If we play it right, if we intelligently follow the tenuous thread that the leaders and adopters of this movement are consciously and unconsciously weaving, then social media just might bring us back from that healing place which our modern reasoning has been tugging us away from: home.

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  1. Excellent post, Phil! As a Nurse Practitioner who is trying to retire,(currently teaching PT in a nursing school) I am enjoying sharing tidbits of knowledge to the general public through twitter. Almost everyday someone asks me a health related question on twitter, and I enjoy sharing resources and information. My focus is prevention and wellness as I am also representing a new nutrigenomic skin care company. Today, I shared about Coaches Oat’s with a couple of SM “guys” who are on the Paleo Diet. Am chatting with a home stager realtor about her health as she expressed fear of dying from cancer like the whole rest of her family has. Yesterday, an inspirational quote tweeter tweeted that he was going to the hospital for an emergency visit, then an hour later tweeted he wasn’t feeling well and going to bed. This morning he shares he’s
    having chest pains but cannot afford the tests that he needs.
    One thing that I would like for you to discuss is the legal aspects of giving out health information via twitter.
    Thanks so much for all you do!

  2. I just stumbled across you on twitter and found your blog. It is so refreshing to hear a nurse talking about the impact social media can have on healthcare.

    I am a marketing consultant to healthcare companies –mainly device and wound care, and I am constantly defeated when bringing up the value of a social marketing campaign. They don’t see a monetary return, therefore they don’t want to spend the time or money to undertake the process.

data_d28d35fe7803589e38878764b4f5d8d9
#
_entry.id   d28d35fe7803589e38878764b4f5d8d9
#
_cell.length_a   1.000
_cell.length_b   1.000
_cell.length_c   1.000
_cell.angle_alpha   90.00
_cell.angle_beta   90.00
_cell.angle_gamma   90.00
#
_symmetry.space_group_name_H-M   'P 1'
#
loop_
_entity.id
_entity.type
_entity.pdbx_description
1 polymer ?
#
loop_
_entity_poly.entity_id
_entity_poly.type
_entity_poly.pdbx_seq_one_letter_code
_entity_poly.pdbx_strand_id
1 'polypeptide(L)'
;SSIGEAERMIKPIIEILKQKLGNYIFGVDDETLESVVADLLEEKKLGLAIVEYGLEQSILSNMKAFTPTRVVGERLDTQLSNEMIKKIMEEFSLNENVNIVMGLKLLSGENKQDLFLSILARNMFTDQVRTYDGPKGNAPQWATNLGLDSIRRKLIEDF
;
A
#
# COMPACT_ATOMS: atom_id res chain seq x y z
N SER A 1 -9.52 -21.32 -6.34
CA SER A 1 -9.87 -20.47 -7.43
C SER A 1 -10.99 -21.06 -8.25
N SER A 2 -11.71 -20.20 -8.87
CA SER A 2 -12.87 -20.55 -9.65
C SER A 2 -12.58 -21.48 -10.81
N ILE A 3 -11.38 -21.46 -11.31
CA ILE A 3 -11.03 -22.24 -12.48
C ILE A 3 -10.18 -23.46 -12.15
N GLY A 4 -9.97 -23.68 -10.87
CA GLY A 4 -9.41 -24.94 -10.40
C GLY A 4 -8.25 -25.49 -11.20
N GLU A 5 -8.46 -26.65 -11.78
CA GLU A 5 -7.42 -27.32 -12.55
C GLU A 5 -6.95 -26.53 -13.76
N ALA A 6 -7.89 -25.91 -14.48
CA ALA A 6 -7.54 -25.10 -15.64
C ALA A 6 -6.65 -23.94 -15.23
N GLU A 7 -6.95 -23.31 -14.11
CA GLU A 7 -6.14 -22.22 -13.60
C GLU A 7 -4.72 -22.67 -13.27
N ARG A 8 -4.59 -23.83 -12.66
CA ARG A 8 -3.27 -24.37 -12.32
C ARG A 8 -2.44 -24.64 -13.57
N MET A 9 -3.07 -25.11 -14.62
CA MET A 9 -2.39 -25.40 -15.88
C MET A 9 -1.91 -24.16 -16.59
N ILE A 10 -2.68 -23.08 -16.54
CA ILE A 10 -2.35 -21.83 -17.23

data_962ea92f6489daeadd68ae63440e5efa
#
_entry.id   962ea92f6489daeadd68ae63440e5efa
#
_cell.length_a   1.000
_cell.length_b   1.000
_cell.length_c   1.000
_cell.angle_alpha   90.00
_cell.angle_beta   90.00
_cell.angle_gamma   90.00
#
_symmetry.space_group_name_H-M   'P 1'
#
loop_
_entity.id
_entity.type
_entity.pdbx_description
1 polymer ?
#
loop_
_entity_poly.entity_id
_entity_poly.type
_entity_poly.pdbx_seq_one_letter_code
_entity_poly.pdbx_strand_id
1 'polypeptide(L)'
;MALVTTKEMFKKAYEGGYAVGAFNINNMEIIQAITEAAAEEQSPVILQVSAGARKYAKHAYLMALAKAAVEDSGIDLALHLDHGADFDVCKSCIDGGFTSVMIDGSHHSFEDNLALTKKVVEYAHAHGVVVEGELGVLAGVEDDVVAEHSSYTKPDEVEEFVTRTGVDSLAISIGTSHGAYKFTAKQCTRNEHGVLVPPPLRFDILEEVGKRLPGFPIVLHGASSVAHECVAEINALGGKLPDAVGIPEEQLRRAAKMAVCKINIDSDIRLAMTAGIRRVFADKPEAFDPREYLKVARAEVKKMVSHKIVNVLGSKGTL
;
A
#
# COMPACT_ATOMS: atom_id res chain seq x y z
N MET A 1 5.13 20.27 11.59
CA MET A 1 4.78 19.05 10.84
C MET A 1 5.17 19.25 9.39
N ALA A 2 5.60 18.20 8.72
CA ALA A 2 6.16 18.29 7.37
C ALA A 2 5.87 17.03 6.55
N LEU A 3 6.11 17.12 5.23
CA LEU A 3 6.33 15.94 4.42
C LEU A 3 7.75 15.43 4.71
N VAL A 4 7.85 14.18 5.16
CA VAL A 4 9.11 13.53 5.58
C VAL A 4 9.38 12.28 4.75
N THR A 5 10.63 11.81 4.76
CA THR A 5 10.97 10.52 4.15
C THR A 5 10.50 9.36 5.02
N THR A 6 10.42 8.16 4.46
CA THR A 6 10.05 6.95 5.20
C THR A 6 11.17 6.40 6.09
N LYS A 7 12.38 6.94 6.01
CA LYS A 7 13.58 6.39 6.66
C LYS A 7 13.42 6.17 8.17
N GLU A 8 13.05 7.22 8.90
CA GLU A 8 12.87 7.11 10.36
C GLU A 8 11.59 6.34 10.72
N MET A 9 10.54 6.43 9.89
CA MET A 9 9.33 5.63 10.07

Perhaps we need a few evangelists to start a social media “experiment” of sorts to show the power it can have. Perhaps they’ll realize that today’s youth, tomorrows healthcare consumer only communicates this way? Or perhaps they’ll adopt in about 20 years, when we’ve moved on to a new form of communication. It will be interesting to see, and in the meantime, I’ll keep trying.

  3. I just discovered your blog thanks to Nurse Sean. You are an excellent, thoughtful, and insightful writer! Thank you so much for sharing your wisdom with us in a way that is easy to read and very thought-provoking.

    I have blog-rolled you at Digital Doorway and at Nurse LinkUp, and I have featured your “8 Ways to be a Better Nurse” at Nurse Linkup, as well.

    Looking forward to getting to know your writing more over time.

    All the best,


  4. Thanks to Beth for tweeting the URL to this post: it's great! I still haven't managed to win any of my “real-life” friends over to Twitter, but I keep trying…

  5. WOW. A fellow nurse who “gets” twitter. So glad to have found this blog.
    I completely agree with you – there are so many ways we could harness this technology in the healthcare arena.

  6. @Connie

    I’m glad you enjoyed it.

    I believe Darren Rowse and Chris Brogan had related your story and we ended up connecting via Twitter.

    Thank you for Albert’s reference. I’m glad you know someone in social media and healthcare. Ciao!

  7. Hey Phil,